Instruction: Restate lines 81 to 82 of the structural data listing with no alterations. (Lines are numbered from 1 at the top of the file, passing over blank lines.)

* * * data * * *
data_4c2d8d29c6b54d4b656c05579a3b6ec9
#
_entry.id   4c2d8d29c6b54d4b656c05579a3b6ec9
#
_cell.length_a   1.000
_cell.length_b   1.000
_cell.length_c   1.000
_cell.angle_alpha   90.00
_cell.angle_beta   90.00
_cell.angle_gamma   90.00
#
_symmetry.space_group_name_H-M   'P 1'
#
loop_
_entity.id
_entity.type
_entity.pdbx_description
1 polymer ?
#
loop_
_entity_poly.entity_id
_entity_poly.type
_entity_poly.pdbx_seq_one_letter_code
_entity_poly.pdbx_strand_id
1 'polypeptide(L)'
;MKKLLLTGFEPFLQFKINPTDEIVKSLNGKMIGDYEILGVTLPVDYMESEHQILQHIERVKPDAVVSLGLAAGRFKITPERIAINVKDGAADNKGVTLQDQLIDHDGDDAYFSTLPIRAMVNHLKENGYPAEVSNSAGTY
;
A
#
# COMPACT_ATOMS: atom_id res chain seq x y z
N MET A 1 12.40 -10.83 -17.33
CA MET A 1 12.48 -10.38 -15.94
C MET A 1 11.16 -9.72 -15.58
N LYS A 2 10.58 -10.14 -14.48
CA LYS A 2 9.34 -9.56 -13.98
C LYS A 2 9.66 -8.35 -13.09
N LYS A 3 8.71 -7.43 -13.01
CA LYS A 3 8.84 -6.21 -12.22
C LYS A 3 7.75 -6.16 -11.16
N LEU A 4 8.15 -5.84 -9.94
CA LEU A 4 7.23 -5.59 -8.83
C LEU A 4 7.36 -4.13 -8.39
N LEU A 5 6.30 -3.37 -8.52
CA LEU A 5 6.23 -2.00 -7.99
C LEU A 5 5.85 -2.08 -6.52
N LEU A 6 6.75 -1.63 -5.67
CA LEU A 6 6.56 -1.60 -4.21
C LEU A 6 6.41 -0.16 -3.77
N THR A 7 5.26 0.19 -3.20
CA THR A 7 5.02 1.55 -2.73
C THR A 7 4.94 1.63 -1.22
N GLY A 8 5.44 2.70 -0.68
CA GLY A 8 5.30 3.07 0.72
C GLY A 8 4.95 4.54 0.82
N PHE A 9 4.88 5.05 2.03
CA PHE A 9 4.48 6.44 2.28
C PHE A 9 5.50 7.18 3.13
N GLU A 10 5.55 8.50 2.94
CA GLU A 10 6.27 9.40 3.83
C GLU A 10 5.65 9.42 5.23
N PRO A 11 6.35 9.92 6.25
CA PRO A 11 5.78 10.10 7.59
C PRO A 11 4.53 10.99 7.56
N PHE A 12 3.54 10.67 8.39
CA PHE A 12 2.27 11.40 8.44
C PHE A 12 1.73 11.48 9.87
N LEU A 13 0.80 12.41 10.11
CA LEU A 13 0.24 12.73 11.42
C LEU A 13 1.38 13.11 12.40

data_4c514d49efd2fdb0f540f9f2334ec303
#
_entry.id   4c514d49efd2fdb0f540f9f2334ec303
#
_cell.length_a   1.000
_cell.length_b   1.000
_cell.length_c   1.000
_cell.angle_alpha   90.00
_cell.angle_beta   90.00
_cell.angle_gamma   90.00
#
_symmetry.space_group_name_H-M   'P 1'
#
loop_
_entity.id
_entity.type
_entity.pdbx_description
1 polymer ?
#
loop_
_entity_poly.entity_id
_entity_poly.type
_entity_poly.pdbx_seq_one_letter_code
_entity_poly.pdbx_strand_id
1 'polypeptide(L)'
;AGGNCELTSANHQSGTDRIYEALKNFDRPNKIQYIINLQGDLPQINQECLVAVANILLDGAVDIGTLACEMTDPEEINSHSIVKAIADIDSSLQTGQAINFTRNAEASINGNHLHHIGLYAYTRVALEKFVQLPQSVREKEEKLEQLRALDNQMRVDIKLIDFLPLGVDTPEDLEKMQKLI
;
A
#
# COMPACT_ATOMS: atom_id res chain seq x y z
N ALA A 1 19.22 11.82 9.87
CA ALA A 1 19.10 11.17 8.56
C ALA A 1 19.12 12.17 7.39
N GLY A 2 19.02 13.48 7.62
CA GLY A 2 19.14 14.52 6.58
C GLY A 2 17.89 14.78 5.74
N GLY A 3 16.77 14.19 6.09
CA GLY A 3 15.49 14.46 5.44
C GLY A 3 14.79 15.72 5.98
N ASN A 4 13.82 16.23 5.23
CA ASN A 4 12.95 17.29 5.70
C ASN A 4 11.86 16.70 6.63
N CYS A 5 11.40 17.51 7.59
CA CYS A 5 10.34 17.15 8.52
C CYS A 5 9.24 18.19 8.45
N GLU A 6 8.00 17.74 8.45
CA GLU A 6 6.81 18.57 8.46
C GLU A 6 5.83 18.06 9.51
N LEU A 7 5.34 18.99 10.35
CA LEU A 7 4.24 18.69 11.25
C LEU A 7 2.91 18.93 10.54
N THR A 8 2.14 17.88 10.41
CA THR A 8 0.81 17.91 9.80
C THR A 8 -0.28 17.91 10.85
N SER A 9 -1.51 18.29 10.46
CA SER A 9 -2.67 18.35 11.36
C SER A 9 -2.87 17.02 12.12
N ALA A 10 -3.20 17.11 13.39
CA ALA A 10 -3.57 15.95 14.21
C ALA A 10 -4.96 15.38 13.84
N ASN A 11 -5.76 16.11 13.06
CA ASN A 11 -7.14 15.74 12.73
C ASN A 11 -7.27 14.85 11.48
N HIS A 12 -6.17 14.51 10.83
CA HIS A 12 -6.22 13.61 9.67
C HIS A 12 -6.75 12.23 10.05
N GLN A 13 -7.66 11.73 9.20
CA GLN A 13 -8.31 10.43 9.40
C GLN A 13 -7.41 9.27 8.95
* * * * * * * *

_symmetry.space_group_name_H-M   'P 1'
#